Five Times Alex Skolnick Played on Someone Else’s Album

Alex Skolnick concentrates at the 55 Bar, Feb. 23, 2018

Alex Skolnick’s eclecticism is well-known. Recent projects in which he is a leader or principal player include his eponymous improvisational trio, the Alex Skolnick Trio; the current incarnation of Testament; metal-tribute-turned-original band, Metal Allegiance; and the acoustic, world-music exploring Planetary Coalition. Even with all this activity, Skolnick frequently extends his musical reach with contributions to projects led by others. I recently had the pleasure of hearing him sit in for two sets with Nathan Peck & the Funky Electrical Unit, at the 55 Bar. With Skolnick’s collaborative bent in mind, here are quick looks at a handful of his guest appearances:

“Atman,” on Rodrigo y Gabriela’s 11:11 (2009)

Nearly four minutes into “Atman,” the penultimate track on 11:11, Rodrigo y Gabriela’s Latin-acoustic-by-way-of-metal extravaganza, comes the most surprising moment of the track—an electric guitar solo, courtesy of Skolnick. The track is intense from the beginning, and Skolnick’s burning solo is its molten core. Massive bends and tremolo picked eruptions culminate in an epic chromatic rising-and-falling sequence.

Album cover for Rodrigo y Gabriela’s 11:11

Six out of 12 tracks on Randy Klein’s What’s Next? (2012)

Skolnick plays on half of What Next?, pianist Klein’s second album of duo performances. On these tracks, Skolnick sticks exclusively with a clean, hollowbody-guitar jazz tone and melds with Klein’s compositions as much as he weaves lines through the changes. On “Casa China” and “No,” he jabs playfully through Klein’s restrained, low-register comping, finding gaps for improvisation between composed lines. “Where’s My Glasses” features Klein and Skolnick harmonizing in seconds on a whimsically disorienting melody. This cliché-free music depends entirely upon the mutual sensitivity of Klein and Skolnick.  Among albums on which Skolnick appears, it is unique in lacking any shred of rock or fusion guitar stylings. It shows a far corner of his musicality that, perhaps, doesn’t emerge often enough in public.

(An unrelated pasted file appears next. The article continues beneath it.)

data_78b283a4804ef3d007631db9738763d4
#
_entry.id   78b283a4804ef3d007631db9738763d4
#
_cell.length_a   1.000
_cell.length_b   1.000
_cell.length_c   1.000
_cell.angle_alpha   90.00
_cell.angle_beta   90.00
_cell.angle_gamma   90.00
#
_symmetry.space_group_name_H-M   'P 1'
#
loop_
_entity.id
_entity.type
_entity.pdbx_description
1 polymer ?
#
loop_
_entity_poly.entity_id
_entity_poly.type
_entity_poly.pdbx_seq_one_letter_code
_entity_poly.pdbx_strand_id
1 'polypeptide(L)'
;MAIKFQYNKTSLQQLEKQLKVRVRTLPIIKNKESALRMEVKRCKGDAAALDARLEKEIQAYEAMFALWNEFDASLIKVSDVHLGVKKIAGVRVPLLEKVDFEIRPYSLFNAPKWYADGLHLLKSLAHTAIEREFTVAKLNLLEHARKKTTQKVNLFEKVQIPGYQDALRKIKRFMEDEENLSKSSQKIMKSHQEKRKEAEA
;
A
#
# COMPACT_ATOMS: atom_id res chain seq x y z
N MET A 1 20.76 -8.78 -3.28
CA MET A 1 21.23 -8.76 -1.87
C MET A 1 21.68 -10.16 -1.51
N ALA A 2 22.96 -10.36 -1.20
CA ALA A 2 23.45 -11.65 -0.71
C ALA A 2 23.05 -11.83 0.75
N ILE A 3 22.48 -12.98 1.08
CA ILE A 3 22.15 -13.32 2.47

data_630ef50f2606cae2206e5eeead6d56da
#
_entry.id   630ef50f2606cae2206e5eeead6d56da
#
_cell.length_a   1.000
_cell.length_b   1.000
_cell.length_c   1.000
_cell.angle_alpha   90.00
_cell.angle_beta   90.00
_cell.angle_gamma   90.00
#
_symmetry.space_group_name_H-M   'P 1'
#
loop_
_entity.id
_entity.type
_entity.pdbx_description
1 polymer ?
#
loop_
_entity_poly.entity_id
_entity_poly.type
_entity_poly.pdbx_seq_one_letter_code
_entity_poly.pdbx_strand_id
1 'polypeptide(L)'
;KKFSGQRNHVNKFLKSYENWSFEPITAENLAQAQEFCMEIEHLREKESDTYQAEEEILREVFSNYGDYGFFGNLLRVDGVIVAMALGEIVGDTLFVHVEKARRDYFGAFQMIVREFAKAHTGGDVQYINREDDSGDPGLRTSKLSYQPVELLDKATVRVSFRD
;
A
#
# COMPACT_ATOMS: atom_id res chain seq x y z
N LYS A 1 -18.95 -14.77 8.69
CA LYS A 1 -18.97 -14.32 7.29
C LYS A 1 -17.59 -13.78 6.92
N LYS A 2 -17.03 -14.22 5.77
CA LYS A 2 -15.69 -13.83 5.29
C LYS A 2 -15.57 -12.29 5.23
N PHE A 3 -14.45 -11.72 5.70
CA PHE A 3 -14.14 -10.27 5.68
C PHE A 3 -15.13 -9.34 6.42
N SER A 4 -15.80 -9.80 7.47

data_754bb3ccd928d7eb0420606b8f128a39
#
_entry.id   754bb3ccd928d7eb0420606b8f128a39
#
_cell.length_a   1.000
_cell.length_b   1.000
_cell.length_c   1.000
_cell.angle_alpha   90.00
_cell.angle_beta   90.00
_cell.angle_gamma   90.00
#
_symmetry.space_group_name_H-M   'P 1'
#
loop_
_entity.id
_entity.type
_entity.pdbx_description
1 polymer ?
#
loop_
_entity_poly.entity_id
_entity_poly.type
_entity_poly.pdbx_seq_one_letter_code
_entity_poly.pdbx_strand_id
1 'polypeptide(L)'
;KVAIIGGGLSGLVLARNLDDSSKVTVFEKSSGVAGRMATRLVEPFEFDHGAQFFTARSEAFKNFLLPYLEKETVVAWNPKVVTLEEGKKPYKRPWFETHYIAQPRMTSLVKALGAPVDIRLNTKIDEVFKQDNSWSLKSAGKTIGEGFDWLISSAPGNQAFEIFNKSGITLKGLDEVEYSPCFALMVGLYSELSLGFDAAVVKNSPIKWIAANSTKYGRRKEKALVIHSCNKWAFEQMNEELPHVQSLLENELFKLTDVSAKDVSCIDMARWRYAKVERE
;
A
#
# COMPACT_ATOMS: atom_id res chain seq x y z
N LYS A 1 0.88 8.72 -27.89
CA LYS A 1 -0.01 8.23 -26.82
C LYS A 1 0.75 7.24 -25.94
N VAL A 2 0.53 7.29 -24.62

Album cover for Randy Klein’s What Next?

 “Top Notch,” on Nathan Peck’s Top Dead Center (2015)

Nathan Peck is one of Skolnick’s longest-standing collaborators, holding down the bass position in the Alex Skolnick Trio since 2002. Peck’s Top Dead Center is a modern, electric funk-jazz affair, informed by neo-soul, hip-hop, and fusion. Skolnick appears only on “Top Notch,” the album opener. “Top Notch” has a lot going on, but, nonetheless, Skolnick’s solo commands the center with a Larry Carlton-in-Steely Dan snakiness crossed with metallized fusion. Skolnick’s adventurous lines are a distorted-rock-guitar highlight within a collection that is defined more by grooves, texture, and harmony than by extended soloing.

Nathan Peck solos at the 55 Bar, Feb. 23, 2018
Album cover for Nathan Peck’s Top Dead Center

“Sick Brain,” on Jen Majura’s InZENity (2017)

With its funky-heavy riffs and harmonized background vocals, Jen Majura’s “Sick Brain” is a strain of metal with which Skolnick’s illustrious metal career hasn’t made much contact. The scorching solo that Skolnick lays down flows over the syncopated verse riff with a descending cascade of notes that expands into wide bends, a wicked corkscrew lick, and a Van Halen-inspired tapped barrage.

Album cover for Jen Majura’s InZenity

“Synergism,” a single by Ofer Assaf (2018)

On “Synergism,” tenor saxophonist Assaf surrounds himself with prog-jazz keyboardist Adam Holzman and Skolnick, on electric guitar. Broadly falling into the jazz-rock fusion domain, the resulting music isn’t like much else you’ll hear, with steady synth bass provided by Holzman and no drums or percussion. Skolnick underlines and shares Assaf’s melody before the mood grows heavier, about three minutes in, with his syncopated, flanged power chords under a sax melody. It sounds like Skolnick engages a loop of his chord riff before kicking in a thick, saturated fuzz for some extended, simultaneous soloing with Assaf. The two soloists push and pull, sometimes sounding like they are talking over one another, before finding a closing melody. Skolnick’s twisting, fuzzed-out lines on “Synergism” have more of a 70s, Mahavishnu Orchestra-inspired sound than anything else in his recorded catalog.

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